Some credit cards offer complimentary international travel insurance when the cost of a ticket is charged to the account, but these policies have a number of exclusions. General insurance will cover you for medical costs but not cover specific types of activities with an inherent degree of risk. You’ll need extra cover for adventure activities such as rock climbing, abseiling and certain water activities like rafting. Compare travel insurance before you leave Australia and apply for a policy that will cover you for general misadventure as well as specific activities.

    Travel insurance can cover you for:

          • Lost and stolen items such as cameras, luggage or jewellery
          • The cost of replacing lost or stolen travel documents
          • Overseas emergency medical expenses
          • Injury resulting from specific activities

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    Frequently asked questions

    What are the business hours for South African banks?

    Generally, banks in South Africa have similar hours to banks in Australia. Banks open Monday to Friday, 8.30am to 3.30pm. On Saturday, banks usually open at 9am and shut at 11am. You may be able to find banks in shopping centres and airports with extended hours.

    Is it compulsory to tip in South Africa and how much should I tip?

    While it’s not compulsory to tip in South Africa, it’s common to give extra small change to people providing a service such as carrying bags or serving drinks. When you’re at a restaurant, it’s standard to give up to an extra 15% of the total bill. Tour guides and rangers in parks depend on tips to make a liveable income. A tip is common in these situations.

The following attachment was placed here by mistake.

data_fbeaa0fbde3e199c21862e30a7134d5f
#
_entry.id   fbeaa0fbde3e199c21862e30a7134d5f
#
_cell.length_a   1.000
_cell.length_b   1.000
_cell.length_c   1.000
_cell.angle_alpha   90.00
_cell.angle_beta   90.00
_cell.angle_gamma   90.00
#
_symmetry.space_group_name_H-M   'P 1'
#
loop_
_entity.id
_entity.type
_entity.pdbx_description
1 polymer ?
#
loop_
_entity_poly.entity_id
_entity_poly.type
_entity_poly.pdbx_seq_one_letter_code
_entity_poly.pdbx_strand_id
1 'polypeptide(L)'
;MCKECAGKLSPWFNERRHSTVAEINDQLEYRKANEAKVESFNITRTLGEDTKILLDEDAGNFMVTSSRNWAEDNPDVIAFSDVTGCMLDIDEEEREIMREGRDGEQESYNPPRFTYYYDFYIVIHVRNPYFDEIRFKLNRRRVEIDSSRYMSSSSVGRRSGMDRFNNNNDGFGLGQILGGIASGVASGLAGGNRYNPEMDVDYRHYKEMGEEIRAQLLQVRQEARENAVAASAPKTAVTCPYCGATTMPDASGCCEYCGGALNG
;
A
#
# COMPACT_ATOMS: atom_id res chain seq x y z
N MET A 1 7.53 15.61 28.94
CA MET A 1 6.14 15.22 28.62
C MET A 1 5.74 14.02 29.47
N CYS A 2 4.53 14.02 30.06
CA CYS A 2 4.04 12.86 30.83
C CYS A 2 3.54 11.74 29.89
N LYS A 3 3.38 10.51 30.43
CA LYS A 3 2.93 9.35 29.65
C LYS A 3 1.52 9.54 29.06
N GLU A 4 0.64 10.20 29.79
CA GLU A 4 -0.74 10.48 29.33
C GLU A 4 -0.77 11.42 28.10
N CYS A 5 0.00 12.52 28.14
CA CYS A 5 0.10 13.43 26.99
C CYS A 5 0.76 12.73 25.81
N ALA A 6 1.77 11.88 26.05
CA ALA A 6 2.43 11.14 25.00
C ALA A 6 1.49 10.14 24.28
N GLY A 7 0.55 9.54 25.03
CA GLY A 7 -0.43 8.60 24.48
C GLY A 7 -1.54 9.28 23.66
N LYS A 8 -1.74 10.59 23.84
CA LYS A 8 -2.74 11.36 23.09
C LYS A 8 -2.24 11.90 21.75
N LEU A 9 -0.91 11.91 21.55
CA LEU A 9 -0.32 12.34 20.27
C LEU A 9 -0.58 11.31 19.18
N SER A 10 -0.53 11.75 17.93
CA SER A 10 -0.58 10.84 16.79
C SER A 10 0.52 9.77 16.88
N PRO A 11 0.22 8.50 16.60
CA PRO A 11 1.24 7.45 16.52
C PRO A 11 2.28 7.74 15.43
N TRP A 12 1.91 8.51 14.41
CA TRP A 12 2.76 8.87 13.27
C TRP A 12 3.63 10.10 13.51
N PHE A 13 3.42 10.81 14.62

Is it better to use a card with no currency conversion fees or a card that doesn’t charge for ATM withdrawals?

    This snapshot doesn’t factor in travel card load and reload fees nor card application fees and interest charges.

    No currency conversion fee debit cardNo international ATM fee debit cardTravel cardNo currency conversion fee credit cardNo international ATM fee credit card
    $300 purchase$300309$300$300$306
    $300 withdrawal$305309$302$311$306


    • The currency conversion fee is 3%
    • The international ATM withdrawal fee is $5
    • There is no local ATM operator fee
    • The transaction amount is $300
    • ZAR loaded onto the travel card
    • 20 rand travel card ATM withdrawal fee
    • 2% credit card cash advance fee
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    This page was last modified on 19 April 2016 at 12:01.